9 June 2009 - 14 September 2010
Bill to Repeal Foreign Investment Fund and
Deemed Present Entitlement Rules to Slash Compliance Costs
The Rudd Government has today introduced legislation to enact significant reforms to Australia's foreign source income anti-tax-deferral (attribution) rules by repealing the foreign investment fund (FIF) and deemed present entitlement rules contained in the Income Tax Assessment Act 1936 (ITAA 1936).
These proposed reforms, announced in the 2009-10 Budget, are contained in the Tax Laws Amendment (Foreign Source Income Deferral) Bill (No.1) 2010 which was introduced into Parliament today.
"These reforms represent a major step in modernising Australia's attribution rules which will reduce the compliance costs of the Australian managed funds industry by improving the sector's global competitiveness and attractiveness to foreign investors," said the Assistant Treasurer.
"This measure will also improve the competitiveness of Australian business, by cutting red tape and by reducing complexity."
"Significantly, these measures, combined with the Government's wider package of foreign source income attribution reforms, are estimated to reduce compliance costs for Australian taxpayers and businesses by between $40 million and $80 million a year."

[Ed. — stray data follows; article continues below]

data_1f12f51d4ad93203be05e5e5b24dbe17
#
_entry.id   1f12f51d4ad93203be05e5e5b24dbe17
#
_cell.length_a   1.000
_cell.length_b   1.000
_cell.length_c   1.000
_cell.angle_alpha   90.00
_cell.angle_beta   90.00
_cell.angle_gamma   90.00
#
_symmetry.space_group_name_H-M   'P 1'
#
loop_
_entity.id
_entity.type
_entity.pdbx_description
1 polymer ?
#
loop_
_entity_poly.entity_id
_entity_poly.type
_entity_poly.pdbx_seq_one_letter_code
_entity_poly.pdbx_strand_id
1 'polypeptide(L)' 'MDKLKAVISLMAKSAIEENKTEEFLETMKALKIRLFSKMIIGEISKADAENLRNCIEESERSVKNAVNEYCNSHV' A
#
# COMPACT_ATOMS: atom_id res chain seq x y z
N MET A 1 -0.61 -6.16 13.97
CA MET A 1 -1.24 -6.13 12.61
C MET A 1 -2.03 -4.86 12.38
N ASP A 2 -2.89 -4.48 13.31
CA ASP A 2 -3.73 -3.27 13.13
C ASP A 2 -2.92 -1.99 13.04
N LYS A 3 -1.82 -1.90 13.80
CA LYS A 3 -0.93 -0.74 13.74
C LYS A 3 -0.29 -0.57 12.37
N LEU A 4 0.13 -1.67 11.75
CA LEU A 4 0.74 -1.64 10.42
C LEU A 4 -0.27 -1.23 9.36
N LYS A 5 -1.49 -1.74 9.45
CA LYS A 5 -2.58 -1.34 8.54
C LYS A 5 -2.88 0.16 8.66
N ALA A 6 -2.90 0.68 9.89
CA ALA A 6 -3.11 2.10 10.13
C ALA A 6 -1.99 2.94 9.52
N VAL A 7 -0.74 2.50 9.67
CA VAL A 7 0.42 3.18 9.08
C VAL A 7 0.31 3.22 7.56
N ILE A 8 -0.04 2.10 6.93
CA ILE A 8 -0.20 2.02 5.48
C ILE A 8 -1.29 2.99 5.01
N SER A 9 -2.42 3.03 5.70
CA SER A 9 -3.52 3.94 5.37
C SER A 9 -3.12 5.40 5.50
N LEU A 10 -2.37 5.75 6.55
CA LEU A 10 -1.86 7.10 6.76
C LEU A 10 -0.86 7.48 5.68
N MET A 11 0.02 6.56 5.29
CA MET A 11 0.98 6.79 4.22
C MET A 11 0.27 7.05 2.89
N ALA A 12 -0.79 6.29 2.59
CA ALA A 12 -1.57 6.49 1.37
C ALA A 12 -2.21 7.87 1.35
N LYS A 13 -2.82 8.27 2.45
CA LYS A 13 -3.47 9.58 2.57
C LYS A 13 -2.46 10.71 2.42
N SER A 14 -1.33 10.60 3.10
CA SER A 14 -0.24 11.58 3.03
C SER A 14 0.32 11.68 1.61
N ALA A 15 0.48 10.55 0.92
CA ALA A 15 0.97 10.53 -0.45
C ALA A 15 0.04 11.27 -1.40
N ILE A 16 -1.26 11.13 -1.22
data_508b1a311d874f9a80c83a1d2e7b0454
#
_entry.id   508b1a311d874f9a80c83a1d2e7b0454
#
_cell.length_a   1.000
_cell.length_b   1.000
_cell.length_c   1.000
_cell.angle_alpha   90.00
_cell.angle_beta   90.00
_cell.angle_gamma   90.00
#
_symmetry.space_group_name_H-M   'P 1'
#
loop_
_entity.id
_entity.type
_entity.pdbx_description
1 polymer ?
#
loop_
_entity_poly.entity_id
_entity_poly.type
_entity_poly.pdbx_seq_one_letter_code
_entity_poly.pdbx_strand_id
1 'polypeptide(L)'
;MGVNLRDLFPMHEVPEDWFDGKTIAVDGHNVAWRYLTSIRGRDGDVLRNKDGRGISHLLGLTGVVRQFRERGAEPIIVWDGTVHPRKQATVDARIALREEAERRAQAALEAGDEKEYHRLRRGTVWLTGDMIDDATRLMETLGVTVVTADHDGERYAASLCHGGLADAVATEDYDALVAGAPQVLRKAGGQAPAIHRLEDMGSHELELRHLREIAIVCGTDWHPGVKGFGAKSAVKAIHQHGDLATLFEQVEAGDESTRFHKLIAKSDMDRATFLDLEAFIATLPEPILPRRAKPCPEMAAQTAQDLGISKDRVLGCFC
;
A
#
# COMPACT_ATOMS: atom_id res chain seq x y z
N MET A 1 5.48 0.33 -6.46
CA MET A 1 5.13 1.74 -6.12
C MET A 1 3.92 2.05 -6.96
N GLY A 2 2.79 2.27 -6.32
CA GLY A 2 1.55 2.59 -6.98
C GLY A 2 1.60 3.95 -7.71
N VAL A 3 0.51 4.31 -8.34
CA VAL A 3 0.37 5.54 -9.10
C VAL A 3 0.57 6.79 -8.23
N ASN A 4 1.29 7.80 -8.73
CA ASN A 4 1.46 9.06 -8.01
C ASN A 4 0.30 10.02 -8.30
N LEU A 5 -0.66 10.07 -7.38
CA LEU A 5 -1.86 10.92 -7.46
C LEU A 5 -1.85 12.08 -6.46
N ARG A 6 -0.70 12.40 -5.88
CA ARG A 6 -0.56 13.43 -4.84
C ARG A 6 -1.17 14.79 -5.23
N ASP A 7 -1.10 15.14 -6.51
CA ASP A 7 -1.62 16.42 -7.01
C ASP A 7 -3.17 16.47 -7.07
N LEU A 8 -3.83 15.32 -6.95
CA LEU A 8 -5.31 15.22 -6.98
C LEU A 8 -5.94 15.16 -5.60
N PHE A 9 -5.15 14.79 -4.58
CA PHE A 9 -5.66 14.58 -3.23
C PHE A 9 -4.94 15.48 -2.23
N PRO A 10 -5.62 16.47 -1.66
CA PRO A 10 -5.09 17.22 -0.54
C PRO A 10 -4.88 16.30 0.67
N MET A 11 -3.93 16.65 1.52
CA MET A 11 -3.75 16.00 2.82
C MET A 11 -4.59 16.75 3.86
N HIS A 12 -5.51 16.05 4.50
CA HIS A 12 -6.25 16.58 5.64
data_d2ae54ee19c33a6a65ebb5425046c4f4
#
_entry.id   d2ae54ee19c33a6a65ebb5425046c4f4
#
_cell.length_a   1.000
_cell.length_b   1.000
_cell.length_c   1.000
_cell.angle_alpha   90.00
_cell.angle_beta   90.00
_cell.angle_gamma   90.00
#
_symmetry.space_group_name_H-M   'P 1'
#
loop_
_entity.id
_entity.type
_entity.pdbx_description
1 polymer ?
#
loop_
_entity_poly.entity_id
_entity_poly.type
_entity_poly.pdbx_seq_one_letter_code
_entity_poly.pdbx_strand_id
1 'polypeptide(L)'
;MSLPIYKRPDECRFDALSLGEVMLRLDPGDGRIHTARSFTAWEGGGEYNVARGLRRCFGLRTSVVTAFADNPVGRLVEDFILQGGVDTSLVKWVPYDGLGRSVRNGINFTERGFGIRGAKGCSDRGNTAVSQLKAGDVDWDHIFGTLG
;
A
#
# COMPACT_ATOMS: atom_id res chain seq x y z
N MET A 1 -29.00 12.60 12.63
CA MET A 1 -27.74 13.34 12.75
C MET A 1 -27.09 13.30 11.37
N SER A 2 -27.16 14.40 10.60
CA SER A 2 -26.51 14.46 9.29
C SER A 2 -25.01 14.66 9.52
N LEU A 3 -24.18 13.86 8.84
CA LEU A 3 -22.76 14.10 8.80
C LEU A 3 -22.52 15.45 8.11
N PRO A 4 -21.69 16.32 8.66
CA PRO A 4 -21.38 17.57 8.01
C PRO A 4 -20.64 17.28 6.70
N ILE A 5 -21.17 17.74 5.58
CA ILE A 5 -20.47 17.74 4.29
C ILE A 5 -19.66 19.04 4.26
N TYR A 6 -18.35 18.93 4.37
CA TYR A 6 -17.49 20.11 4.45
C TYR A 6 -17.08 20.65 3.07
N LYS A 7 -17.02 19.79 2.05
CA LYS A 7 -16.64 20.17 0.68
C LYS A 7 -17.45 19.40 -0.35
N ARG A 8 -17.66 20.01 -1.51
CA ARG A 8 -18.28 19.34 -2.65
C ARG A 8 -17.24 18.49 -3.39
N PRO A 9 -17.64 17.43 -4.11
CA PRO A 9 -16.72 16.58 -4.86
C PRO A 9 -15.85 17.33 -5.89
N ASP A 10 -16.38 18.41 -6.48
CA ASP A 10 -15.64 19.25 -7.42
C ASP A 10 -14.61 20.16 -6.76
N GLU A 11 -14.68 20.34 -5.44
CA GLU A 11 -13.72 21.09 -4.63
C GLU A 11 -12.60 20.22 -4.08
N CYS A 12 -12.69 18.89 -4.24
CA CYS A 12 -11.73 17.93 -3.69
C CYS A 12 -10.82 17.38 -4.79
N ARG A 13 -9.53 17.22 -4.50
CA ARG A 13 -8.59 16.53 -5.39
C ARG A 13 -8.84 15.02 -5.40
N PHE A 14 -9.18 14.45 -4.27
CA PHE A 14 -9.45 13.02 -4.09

"This legislation is another step in delivering the Rudd Government's objective of promoting Australia as a regional financial hub."
"The Government has listened to feedback from industry and stakeholders in drawing up this legislation and the repeal has already been widely endorsed," the Assistant Treasurer said.
In their submission to Government, the Investment and Financial Services Association described the abolition of the FIF rules as "a significant, positive step towards allowing fund managers to improve investment outcomes for all investors".
The repeal of the FIF and deemed present entitlement rules will by itself remove more than 100 pages of law from the ITAA 1936.
In conjunction with the current rewriting of the controlled foreign corporation (CFC) rules into the ITAA 1997, they mark a significant step towards the consolidation of the two income tax Acts.
"The repeal of the FIF and deemed present entitlement rules will also scale back the volume of law in this area, simplifying matters for everyone," the Assistant Treasurer said.
The Rudd Government's other reforms to the foreign source income attribution rules, including the modernisation of the CFC rules, improvements to the transferor trust rules and the introduction of the anti-roll-up fund rule, which will apply from the time the FIF rules are repealed, will be introduced into the Parliament as soon as practicable.
13 May 2010